But these report are actually kinda crappy. They can only report on a single Dimension from the Search Analytics data while joining unimportant secondary dimensions (can only be useful in a global setting but otherwise rather pointless).

Where do they come in handy? They allow you to export far more query data compared to the Search Console report (999 rows limit).

If your site has plenty of content and has been running for a while, you can expect it to easily exceed that number. Using this export you can easily pull out the top 5,000 queries your site ranks for.

You can even pull 10K using the Google Analytics Spreadsheet Add-on.

Now this is something you can play with ☺

Ideas for querying

  1. Plug the whole list into a keyword density tool (like this one). See which terms are frequently ranked for (2 or 3 word strings). Then go back to Excel and mark the top phrases found. You’ll be surprised by what you will see.
  2. Filter the list to find question oriented queries, most commonly “how to” and “what is”.

You can now return to the Search Console report to understand which pages Google sees relevant for the strings found.

Compile a list of closely related strings and optimize the pages you identified. In many cases I have found that the page ranking isn’t sufficient so a new and targeted one should be created.

Real life use case

Working with a large TV network, I was given the task to help their site’s editors capitalize on Organic traffic for their leading reality show.

Using the above reports we could identify trends among contestants. This gave us insight as too who were the most popular couples in the show, based on their actual search volume.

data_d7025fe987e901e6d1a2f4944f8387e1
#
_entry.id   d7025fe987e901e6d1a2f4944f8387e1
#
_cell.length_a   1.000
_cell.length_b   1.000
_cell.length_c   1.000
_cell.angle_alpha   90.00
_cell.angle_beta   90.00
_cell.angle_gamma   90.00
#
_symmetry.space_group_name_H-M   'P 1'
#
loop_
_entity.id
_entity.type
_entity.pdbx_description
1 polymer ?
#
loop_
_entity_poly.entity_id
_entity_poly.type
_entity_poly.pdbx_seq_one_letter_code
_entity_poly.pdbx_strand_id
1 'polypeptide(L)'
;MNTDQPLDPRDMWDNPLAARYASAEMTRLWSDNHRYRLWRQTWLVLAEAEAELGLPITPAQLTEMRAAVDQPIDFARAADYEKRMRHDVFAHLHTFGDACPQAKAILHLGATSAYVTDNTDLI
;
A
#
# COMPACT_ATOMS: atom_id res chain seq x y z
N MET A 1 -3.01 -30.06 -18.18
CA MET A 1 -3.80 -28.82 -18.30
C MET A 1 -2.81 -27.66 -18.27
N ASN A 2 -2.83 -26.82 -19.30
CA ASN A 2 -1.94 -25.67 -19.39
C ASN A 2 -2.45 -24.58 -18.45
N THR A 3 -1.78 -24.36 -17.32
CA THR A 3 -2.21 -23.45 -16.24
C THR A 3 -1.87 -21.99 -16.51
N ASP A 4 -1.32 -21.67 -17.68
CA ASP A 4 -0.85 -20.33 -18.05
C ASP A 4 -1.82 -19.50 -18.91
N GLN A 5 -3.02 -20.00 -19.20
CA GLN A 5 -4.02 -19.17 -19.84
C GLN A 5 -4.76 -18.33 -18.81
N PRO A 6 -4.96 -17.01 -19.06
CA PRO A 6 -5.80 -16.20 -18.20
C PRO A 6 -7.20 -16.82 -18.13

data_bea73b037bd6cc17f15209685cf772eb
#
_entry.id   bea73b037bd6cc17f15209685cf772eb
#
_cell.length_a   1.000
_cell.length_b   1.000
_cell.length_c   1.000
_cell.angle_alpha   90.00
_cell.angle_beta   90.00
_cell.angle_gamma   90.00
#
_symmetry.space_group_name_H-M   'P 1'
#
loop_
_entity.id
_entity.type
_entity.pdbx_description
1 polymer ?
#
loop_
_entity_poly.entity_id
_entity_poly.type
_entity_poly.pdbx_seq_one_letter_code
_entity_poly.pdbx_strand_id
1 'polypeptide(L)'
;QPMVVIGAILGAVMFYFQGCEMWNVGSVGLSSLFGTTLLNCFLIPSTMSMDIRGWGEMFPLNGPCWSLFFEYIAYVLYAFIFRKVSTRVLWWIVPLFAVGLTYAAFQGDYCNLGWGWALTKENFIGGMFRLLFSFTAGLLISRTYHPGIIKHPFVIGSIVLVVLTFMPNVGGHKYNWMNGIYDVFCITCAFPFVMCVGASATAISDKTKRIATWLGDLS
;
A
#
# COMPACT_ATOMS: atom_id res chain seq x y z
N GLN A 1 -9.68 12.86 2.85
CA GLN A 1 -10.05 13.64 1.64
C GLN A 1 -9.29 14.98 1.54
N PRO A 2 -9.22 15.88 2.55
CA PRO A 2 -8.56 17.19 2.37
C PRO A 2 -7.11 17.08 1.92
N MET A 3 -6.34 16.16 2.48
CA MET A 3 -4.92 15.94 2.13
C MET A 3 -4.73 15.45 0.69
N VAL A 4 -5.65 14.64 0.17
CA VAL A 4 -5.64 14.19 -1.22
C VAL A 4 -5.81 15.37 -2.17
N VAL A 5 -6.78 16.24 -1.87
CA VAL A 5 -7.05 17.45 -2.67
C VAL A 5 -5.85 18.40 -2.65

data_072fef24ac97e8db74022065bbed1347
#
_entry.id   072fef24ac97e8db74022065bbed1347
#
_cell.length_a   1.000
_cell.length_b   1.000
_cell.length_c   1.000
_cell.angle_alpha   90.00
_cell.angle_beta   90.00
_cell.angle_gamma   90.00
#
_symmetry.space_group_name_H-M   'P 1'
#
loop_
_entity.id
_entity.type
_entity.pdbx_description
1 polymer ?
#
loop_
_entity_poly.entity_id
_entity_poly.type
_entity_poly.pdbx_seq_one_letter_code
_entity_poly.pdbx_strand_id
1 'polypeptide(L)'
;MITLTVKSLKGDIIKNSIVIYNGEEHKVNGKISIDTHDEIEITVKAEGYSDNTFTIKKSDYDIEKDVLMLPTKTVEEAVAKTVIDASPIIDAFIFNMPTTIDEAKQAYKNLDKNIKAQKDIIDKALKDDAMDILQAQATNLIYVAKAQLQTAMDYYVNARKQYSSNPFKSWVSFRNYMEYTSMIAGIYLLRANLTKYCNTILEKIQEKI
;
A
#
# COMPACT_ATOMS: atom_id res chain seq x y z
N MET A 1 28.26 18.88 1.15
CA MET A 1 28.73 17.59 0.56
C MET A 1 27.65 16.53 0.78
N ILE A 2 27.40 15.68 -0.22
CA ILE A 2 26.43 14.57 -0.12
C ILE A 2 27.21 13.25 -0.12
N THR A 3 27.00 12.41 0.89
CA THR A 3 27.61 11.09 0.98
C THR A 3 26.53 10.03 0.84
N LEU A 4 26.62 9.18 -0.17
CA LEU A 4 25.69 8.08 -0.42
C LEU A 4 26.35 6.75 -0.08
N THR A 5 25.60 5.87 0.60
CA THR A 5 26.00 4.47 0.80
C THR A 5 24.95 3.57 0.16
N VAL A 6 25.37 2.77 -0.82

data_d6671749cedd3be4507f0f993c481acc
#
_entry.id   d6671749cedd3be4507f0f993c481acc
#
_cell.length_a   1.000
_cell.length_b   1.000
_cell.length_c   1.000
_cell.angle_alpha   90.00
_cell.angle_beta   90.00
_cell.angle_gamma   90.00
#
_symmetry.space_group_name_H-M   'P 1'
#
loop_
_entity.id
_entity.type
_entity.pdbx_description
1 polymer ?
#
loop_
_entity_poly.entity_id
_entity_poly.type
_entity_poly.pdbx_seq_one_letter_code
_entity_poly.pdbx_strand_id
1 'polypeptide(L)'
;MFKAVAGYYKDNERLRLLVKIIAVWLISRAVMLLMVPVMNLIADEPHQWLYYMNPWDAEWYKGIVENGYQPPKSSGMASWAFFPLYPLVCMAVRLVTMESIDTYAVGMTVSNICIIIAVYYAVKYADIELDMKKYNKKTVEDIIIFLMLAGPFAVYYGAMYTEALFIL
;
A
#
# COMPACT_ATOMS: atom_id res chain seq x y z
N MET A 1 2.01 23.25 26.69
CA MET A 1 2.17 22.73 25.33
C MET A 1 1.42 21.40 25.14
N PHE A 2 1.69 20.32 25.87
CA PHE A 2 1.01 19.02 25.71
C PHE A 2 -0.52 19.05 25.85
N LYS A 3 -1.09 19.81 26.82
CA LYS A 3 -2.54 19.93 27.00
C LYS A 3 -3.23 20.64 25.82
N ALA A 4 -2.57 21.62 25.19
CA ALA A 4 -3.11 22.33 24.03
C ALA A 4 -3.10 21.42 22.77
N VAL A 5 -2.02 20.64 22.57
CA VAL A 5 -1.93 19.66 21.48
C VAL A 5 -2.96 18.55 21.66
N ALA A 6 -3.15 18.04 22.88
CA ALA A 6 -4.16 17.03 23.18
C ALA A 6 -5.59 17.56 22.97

Additionally, we analyzed the context in which they were searched on, both on a broad and page level.

Analyzing the data gave us several interesting insights. For example, contestants had to be introduced with their full names, rather than just first names. Other information about the contestants was also frequently searched for, like their height, so that was also added to their profile page. And as you probably can expect in reality TV, the most popular search was of a certain contestant in her bikini (which they ultimately also optimized for).

Final thoughts

This tactic can be applied for both a new and an ongoing keyword research. Though its scope is limited only to the context of the content already appearing on your site, you can still derive from it new content ideas.

One benefit is seeing what context Google puts you in, without you creating matching content, just because it finds you relevant enough.

Additionally, this can be used to navigate your content strategy around ideas within the context of your site. You can extract long-tail ideas for new content you should create.

Its downside is that this data isn’t coming in real time as Google maintains a 3 day delay on the reported data. And yet, a topic trending can definitely be identified by this.

Elad Levy

Written by

Elad Levy

Creative Geek doing Digital Marketing